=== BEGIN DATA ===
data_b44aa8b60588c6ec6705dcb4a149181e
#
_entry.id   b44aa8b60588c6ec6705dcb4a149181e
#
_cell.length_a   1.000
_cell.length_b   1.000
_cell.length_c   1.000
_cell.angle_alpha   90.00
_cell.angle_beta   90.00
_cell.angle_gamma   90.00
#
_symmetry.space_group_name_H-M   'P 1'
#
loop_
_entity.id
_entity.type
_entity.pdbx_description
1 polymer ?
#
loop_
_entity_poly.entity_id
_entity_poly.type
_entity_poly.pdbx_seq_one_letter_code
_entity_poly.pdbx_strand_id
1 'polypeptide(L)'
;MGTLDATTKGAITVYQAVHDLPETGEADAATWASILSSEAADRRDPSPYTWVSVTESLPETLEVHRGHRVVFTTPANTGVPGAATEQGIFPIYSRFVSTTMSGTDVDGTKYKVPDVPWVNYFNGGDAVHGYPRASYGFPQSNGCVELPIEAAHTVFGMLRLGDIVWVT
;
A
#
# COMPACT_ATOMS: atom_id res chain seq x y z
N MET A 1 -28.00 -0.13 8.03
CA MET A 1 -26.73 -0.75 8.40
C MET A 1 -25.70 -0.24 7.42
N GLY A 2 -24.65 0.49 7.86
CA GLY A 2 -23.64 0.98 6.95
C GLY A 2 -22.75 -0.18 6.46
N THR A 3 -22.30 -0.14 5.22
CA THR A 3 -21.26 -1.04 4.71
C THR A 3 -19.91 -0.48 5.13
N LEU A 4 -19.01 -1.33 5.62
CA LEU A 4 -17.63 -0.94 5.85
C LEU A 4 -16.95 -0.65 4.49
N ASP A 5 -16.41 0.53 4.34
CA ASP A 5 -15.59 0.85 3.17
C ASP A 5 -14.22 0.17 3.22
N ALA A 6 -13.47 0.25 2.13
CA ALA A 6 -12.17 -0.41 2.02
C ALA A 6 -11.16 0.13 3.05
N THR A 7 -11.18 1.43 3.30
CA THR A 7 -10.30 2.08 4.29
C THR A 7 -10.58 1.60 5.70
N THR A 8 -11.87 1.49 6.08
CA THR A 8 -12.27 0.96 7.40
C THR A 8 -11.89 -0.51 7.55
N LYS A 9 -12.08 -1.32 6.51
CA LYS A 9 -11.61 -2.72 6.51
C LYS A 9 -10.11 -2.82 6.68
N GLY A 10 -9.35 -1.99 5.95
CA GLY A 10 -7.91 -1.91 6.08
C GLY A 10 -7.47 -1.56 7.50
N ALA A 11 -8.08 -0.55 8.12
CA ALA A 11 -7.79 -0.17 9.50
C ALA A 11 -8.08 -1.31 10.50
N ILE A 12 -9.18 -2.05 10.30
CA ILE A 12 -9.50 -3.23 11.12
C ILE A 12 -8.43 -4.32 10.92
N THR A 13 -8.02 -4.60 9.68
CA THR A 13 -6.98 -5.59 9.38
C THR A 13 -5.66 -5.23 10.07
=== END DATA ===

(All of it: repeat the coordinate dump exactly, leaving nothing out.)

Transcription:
data_b44aa8b60588c6ec6705dcb4a149181e
#
_entry.id   b44aa8b60588c6ec6705dcb4a149181e
#
_cell.length_a   1.000
_cell.length_b   1.000
_cell.length_c   1.000
_cell.angle_alpha   90.00
_cell.angle_beta   90.00
_cell.angle_gamma   90.00
#
_symmetry.space_group_name_H-M   'P 1'
#
loop_
_entity.id
_entity.type
_entity.pdbx_description
1 polymer ?
#
loop_
_entity_poly.entity_id
_entity_poly.type
_entity_poly.pdbx_seq_one_letter_code
_entity_poly.pdbx_strand_id
1 'polypeptide(L)'
;MGTLDATTKGAITVYQAVHDLPETGEADAATWASILSSEAADRRDPSPYTWVSVTESLPETLEVHRGHRVVFTTPANTGVPGAATEQGIFPIYSRFVSTTMSGTDVDGTKYKVPDVPWVNYFNGGDAVHGYPRASYGFPQSNGCVELPIEAAHTVFGMLRLGDIVWVT
;
A
#
# COMPACT_ATOMS: atom_id res chain seq x y z
N MET A 1 -28.00 -0.13 8.03
CA MET A 1 -26.73 -0.75 8.40
C MET A 1 -25.70 -0.24 7.42
N GLY A 2 -24.65 0.49 7.86
CA GLY A 2 -23.64 0.98 6.95
C GLY A 2 -22.75 -0.18 6.46
N THR A 3 -22.30 -0.14 5.22
CA THR A 3 -21.26 -1.04 4.71
C THR A 3 -19.91 -0.48 5.13
N LEU A 4 -19.01 -1.33 5.62
CA LEU A 4 -17.63 -0.94 5.85
C LEU A 4 -16.95 -0.65 4.49
N ASP A 5 -16.41 0.53 4.34
CA ASP A 5 -15.59 0.85 3.17
C ASP A 5 -14.22 0.17 3.22
N ALA A 6 -13.47 0.25 2.13
CA ALA A 6 -12.17 -0.41 2.02
C ALA A 6 -11.16 0.13 3.05
N THR A 7 -11.18 1.43 3.30
CA THR A 7 -10.30 2.08 4.29
C THR A 7 -10.58 1.60 5.70
N THR A 8 -11.87 1.49 6.08
CA THR A 8 -12.27 0.96 7.40
C THR A 8 -11.89 -0.51 7.55
N LYS A 9 -12.08 -1.32 6.51
CA LYS A 9 -11.61 -2.72 6.51
C LYS A 9 -10.11 -2.82 6.68
N GLY A 10 -9.35 -1.99 5.95
CA GLY A 10 -7.91 -1.91 6.08
C GLY A 10 -7.47 -1.56 7.50
N ALA A 11 -8.08 -0.55 8.12
CA ALA A 11 -7.79 -0.17 9.50
C ALA A 11 -8.08 -1.31 10.50
N ILE A 12 -9.18 -2.05 10.30
CA ILE A 12 -9.50 -3.23 11.12
C ILE A 12 -8.43 -4.32 10.92
N THR A 13 -8.02 -4.60 9.68
CA THR A 13 -6.98 -5.59 9.38
C THR A 13 -5.66 -5.23 10.07